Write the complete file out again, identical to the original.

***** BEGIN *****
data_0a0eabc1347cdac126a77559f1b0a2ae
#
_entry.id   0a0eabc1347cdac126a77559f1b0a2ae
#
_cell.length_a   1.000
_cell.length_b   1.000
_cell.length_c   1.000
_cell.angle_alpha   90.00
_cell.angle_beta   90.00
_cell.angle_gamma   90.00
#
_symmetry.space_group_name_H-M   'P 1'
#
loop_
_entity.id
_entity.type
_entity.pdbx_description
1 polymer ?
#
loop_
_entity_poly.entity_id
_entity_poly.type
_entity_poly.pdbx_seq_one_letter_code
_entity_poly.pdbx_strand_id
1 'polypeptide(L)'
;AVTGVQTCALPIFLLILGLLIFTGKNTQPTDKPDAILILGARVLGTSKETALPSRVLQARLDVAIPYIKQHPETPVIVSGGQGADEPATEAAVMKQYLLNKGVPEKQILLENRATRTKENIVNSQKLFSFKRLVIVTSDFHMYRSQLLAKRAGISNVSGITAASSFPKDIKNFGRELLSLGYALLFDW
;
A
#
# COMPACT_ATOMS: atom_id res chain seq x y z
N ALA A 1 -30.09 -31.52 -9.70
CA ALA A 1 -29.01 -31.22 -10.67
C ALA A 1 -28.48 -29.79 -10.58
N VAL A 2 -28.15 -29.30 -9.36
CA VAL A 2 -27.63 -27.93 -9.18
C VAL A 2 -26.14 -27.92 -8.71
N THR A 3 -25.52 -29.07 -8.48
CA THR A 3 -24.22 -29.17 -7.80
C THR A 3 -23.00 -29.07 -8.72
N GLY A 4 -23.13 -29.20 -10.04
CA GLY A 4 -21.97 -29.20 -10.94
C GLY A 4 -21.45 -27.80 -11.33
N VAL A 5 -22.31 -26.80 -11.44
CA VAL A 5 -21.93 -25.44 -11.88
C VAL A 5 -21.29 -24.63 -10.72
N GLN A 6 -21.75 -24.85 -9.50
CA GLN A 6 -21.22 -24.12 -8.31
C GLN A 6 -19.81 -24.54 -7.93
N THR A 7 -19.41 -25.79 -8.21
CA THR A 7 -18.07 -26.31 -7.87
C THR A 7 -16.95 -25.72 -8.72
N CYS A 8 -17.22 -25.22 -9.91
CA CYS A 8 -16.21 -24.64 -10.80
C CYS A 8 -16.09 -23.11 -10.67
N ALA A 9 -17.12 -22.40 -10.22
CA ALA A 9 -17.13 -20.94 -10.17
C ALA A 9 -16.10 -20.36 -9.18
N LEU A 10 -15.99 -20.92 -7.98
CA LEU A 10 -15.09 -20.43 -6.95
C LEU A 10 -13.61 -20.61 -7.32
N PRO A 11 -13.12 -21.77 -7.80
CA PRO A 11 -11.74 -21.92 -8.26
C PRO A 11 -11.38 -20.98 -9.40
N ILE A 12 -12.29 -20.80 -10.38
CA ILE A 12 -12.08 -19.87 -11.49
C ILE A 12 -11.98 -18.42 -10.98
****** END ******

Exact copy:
data_0a0eabc1347cdac126a77559f1b0a2ae
#
_entry.id   0a0eabc1347cdac126a77559f1b0a2ae
#
_cell.length_a   1.000
_cell.length_b   1.000
_cell.length_c   1.000
_cell.angle_alpha   90.00
_cell.angle_beta   90.00
_cell.angle_gamma   90.00
#
_symmetry.space_group_name_H-M   'P 1'
#
loop_
_entity.id
_entity.type
_entity.pdbx_description
1 polymer ?
#
loop_
_entity_poly.entity_id
_entity_poly.type
_entity_poly.pdbx_seq_one_letter_code
_entity_poly.pdbx_strand_id
1 'polypeptide(L)'
;AVTGVQTCALPIFLLILGLLIFTGKNTQPTDKPDAILILGARVLGTSKETALPSRVLQARLDVAIPYIKQHPETPVIVSGGQGADEPATEAAVMKQYLLNKGVPEKQILLENRATRTKENIVNSQKLFSFKRLVIVTSDFHMYRSQLLAKRAGISNVSGITAASSFPKDIKNFGRELLSLGYALLFDW
;
A
#
# COMPACT_ATOMS: atom_id res chain seq x y z
N ALA A 1 -30.09 -31.52 -9.70
CA ALA A 1 -29.01 -31.22 -10.67
C ALA A 1 -28.48 -29.79 -10.58
N VAL A 2 -28.15 -29.30 -9.36
CA VAL A 2 -27.63 -27.93 -9.18
C VAL A 2 -26.14 -27.92 -8.71
N THR A 3 -25.52 -29.07 -8.48
CA THR A 3 -24.22 -29.17 -7.80
C THR A 3 -23.00 -29.07 -8.72
N GLY A 4 -23.13 -29.20 -10.04
CA GLY A 4 -21.97 -29.20 -10.94
C GLY A 4 -21.45 -27.80 -11.33
N VAL A 5 -22.31 -26.80 -11.44
CA VAL A 5 -21.93 -25.44 -11.88
C VAL A 5 -21.29 -24.63 -10.72
N GLN A 6 -21.75 -24.85 -9.50
CA GLN A 6 -21.22 -24.12 -8.31
C GLN A 6 -19.81 -24.54 -7.93
N THR A 7 -19.41 -25.79 -8.21
CA THR A 7 -18.07 -26.31 -7.87
C THR A 7 -16.95 -25.72 -8.72
N CYS A 8 -17.22 -25.22 -9.91
CA CYS A 8 -16.21 -24.64 -10.80
C CYS A 8 -16.09 -23.11 -10.67
N ALA A 9 -17.12 -22.40 -10.22
CA ALA A 9 -17.13 -20.94 -10.17
C ALA A 9 -16.10 -20.36 -9.18
N LEU A 10 -15.99 -20.92 -7.98
CA LEU A 10 -15.09 -20.43 -6.95
C LEU A 10 -13.61 -20.61 -7.32
N PRO A 11 -13.12 -21.77 -7.80
CA PRO A 11 -11.74 -21.92 -8.26
C PRO A 11 -11.38 -20.98 -9.40
N ILE A 12 -12.29 -20.80 -10.38
CA ILE A 12 -12.08 -19.87 -11.49
C ILE A 12 -11.98 -18.42 -10.98